Cracking Open the Amazon Kindle Fire
The Kindle Fire is Amazon's entrant into the rapidly growing tablet market. Having launched the original Kindle e-book reader in 2007, the company is no stranger to mobile devices. But, the Fire is Amazon's first true tablet.
We've cracked open nearly every Kindle that Amazon's put out, and couldn't wait to get our hands on the Fire. Follow along as I cracked open the Amazon Kindle Fire.
For an my analysis of the hardware inside the Kindle Fire, check out my blog post, "Kindle Fire teardown: No-frills tablet filled with TI hardware."
Photo by: Bill Detwiler / TechRepublic
Caption by: Bill Detwiler
Bill Detwiler has nothing to disclose. He doesn't hold investments in the technology companies he covers.
Bill Detwiler is Managing Editor of TechRepublic and Tech Pro Research and the host of Cracking Open, CNET and TechRepublic's popular online show. Prior to joining TechRepublic in 2000, Bill was an IT manager, database administrator, and desktop support specialist in the social research and energy industries. He has bachelor's and master's degrees from the University of Louisville, where he has also lectured on computer crime and crime prevention.
Last year I bought Kindle Fires for my wife and myself. A short time ago, My wife Kindle developed a problem. The micro USB port started acting intermittently. Charging was becoming more and more difficult as time went on. So was data connectivity. Finally, a couple days ago, the Kindle wouldn't even charge at all. I had ordered new connectors on the outside chance that hers was worn out - A common problem with Kindle Fires... Especially the early ones. Luckily TR has this tear-down. I followed the instructions and got inside. Upon removing the motherboard, the connector just stayed inside the case. A clear indication of either broken solder connections or lifted traces on the motherboard (ulp). To my relief, it was simply broken solder connections. A little flux and a tiny bit of solder on the tip of my iron and the connector was resoldered securely to the motherboard. Why they didn't solder the mounting tabs, I'll never know... But I did add a dab of solder to them (and subsequently soldered the connector more securely to the motherboard). I probably would have had a much harder time without the assistance of the tear-down article. THANK YOU TECH REPUBLIC!!!!!!! The Kindle is now as good as new!
I don't understand why they left the G3 out of the Fire, since they've already been using the Whispersync successfully since the Kindle 1. That's the only thing I miss - now I have to find a hotspot to use the wi-fi.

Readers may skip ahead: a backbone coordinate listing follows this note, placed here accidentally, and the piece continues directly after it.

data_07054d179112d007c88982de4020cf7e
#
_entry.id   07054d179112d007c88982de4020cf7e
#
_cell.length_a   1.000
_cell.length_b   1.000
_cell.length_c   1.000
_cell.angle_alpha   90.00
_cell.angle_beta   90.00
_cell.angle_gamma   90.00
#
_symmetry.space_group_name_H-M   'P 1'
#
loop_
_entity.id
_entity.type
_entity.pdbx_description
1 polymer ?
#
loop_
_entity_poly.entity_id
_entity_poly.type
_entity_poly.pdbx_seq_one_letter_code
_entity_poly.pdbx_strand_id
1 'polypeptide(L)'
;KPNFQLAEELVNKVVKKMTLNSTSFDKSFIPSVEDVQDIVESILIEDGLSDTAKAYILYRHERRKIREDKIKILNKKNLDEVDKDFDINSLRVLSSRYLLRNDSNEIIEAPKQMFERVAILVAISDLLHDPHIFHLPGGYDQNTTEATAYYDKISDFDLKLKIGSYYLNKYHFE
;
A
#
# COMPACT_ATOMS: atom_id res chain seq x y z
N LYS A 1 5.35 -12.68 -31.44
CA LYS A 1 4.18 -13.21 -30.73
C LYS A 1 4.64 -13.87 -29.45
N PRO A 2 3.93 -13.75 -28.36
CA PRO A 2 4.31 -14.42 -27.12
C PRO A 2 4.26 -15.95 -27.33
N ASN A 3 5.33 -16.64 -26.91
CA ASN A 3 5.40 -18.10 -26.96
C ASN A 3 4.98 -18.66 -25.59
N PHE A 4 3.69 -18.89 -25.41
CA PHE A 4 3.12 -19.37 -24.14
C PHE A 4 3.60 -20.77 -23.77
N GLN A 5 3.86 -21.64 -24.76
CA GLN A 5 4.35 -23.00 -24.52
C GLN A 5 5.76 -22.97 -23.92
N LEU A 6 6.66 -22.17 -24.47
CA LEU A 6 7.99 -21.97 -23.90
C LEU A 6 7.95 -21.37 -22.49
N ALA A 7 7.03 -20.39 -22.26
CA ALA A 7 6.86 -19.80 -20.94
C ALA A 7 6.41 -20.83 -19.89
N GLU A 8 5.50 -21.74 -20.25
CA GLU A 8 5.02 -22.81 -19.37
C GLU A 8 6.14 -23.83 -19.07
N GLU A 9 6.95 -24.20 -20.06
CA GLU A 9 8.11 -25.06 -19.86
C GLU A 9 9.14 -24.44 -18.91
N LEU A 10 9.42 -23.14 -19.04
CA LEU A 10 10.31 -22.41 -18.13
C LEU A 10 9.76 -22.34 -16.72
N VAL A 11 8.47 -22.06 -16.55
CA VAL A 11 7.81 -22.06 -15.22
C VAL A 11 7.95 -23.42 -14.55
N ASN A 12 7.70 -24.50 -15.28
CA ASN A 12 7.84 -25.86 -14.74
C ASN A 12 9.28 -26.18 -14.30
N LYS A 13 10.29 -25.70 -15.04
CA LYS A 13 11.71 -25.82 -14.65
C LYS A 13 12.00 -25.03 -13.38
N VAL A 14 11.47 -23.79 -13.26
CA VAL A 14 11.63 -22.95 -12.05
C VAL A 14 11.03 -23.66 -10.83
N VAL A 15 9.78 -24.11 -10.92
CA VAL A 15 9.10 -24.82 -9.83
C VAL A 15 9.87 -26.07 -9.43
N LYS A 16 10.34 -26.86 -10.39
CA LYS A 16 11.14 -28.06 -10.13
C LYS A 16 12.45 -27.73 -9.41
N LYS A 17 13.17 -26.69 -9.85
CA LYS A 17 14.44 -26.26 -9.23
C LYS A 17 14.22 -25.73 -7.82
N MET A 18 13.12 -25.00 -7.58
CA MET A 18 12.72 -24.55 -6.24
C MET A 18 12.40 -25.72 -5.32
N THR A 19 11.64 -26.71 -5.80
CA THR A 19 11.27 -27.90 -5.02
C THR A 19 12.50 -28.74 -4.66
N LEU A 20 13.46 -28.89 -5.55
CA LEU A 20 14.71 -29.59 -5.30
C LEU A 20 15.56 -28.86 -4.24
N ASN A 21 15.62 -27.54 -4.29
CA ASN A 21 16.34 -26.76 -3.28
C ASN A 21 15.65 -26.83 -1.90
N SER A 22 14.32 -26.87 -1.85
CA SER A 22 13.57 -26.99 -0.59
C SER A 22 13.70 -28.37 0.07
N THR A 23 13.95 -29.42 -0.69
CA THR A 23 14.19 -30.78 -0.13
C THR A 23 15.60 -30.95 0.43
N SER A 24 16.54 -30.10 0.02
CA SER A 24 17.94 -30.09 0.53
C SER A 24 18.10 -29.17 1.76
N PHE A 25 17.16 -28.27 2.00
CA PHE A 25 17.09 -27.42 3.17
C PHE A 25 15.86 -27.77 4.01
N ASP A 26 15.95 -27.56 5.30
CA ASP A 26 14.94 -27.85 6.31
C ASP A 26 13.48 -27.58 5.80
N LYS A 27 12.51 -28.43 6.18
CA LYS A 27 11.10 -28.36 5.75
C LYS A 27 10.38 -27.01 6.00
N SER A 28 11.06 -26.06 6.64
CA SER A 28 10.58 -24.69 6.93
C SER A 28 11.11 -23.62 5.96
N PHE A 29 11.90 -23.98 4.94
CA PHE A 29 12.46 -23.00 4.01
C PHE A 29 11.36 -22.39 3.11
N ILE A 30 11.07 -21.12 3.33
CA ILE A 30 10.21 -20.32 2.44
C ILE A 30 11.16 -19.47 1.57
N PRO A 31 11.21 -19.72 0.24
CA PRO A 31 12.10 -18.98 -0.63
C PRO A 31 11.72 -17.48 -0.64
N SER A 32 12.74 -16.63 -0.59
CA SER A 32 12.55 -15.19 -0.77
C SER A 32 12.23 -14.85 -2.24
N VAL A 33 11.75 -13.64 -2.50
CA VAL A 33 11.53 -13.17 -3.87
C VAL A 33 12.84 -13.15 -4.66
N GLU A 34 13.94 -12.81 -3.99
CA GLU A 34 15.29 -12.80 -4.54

In the article, the section "Internal hardware Our Kindle Fire test unit had the following hardware components:" I REALLY wish all manufacturers put those details in their product descriptions for everything. THAT's the info I want to know when deciding what to buy. BTW, the hardware specs look pretty good to me. I say it's more than worth the asking price... then I'll just wait for a custom ROM to flash it with to get the full Android experience.
I'm more concerned about how it works and how it compares to the competition. The likelihood that I'll ever need to disassemble one is slim.
I have had mine for three days and can not find anything wrong with it. My wife has a iPad II that I have had to deal with. To sum it up: a poor man's iPad and worth more than every penny saved.
So is this Kindle Fire gonna set the tablet market on fire? Or burn up on impact? I am looking for a web browser/book reader/maybe document editor, is this the ticket for me?
Great article and worth keeping when one might have to replace the battery. Does it work after being put back together?
Anyone can take it apart... is there any analysis to go along with this? Otherwise, I don't see the point in your article.
For my analysis of the hardware inside the Kindle Fire, check out my blog post, "Kindle Fire teardown: No-frills tablet filled with TI hardware." http://www.techrepublic.com/blog/itdojo/kindle-fire-teardown-no-frills-tablet-filled-with-ti-hardware/3056
people with a brain and an interest in tech might. i love taking things apart and putting them back together just to see how they work and what the parts are.. that's what moves techs and such, to do what they do. i've been looking for the specs on the processor and they have provided the information. it's solidified my buying the device and it appears that it might be easy enough to customize the back plate with a replacement one (perhaps with cool graphics or something). if you don't like the articles like these, don't read them.
I was six yrs old when I took my dads Baby Ben alarm clock apart. Got my hide tanned a bit. I have been taking things apart to see how they worked ever since. That is how I learned about computers etc. Be 72 next month and and if Santa brings me a Kindle I might tear it apart too.